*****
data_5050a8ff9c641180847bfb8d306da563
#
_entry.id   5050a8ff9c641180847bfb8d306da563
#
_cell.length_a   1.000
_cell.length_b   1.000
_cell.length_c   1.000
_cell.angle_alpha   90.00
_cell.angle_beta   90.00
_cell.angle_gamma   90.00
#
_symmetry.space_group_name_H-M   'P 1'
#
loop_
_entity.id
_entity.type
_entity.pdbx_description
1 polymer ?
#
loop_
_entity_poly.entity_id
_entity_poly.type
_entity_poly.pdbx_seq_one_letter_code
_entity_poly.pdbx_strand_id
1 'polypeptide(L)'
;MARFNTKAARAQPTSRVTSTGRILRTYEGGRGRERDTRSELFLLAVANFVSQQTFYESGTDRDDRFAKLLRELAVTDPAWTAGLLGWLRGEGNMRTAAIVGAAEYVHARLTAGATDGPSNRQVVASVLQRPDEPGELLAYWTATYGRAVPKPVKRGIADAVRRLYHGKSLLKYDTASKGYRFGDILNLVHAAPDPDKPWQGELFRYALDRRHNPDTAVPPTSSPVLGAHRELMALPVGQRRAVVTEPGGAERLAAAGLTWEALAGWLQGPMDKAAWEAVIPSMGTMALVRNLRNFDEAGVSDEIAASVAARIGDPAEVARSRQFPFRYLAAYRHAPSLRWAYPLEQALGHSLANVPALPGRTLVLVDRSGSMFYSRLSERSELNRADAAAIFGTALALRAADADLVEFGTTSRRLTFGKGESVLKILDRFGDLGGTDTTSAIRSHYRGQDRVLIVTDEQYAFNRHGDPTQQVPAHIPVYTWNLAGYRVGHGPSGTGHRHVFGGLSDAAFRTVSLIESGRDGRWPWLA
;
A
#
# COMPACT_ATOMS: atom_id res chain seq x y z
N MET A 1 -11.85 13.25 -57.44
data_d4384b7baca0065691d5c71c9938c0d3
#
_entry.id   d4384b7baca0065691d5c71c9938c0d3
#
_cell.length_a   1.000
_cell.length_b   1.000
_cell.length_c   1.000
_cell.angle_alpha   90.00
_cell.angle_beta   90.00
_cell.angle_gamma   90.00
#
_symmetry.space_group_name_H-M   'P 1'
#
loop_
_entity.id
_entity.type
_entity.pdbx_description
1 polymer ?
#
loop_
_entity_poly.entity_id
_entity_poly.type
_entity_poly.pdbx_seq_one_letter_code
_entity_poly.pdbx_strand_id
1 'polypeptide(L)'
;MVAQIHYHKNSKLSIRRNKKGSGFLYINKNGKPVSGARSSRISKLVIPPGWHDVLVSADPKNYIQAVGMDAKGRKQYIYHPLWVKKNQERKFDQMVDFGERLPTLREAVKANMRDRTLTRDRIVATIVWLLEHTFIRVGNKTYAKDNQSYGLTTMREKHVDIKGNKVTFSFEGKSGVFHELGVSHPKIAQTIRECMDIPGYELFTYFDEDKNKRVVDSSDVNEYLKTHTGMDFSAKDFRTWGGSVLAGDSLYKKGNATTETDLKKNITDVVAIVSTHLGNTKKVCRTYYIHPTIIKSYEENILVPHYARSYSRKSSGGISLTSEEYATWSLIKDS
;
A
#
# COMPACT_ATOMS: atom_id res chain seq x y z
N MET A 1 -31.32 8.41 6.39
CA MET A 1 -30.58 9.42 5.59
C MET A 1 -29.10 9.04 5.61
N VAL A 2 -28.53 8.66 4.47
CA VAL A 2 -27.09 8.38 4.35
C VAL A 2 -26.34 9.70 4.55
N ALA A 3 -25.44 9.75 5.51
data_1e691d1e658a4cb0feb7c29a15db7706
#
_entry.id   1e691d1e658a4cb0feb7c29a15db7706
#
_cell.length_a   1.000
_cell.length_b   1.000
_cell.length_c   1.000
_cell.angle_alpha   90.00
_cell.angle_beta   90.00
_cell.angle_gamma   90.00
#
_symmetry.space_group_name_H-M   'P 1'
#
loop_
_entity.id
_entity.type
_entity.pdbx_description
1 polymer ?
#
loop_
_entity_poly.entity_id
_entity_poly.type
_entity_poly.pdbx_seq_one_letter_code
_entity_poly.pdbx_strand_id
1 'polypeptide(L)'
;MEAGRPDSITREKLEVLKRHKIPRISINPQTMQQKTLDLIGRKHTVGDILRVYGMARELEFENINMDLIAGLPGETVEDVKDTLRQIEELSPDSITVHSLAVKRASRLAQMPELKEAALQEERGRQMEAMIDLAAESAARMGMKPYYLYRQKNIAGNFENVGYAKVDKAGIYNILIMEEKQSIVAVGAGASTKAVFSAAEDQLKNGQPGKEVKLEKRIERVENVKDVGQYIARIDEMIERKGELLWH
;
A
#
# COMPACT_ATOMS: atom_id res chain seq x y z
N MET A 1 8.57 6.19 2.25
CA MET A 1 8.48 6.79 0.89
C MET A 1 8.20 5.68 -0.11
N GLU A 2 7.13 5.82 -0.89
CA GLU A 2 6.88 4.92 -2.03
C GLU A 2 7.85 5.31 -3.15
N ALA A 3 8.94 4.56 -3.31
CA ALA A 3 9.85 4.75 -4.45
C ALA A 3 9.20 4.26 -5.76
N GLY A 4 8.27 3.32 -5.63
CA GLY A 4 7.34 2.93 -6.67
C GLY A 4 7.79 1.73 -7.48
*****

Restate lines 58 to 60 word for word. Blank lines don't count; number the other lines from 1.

;
A
#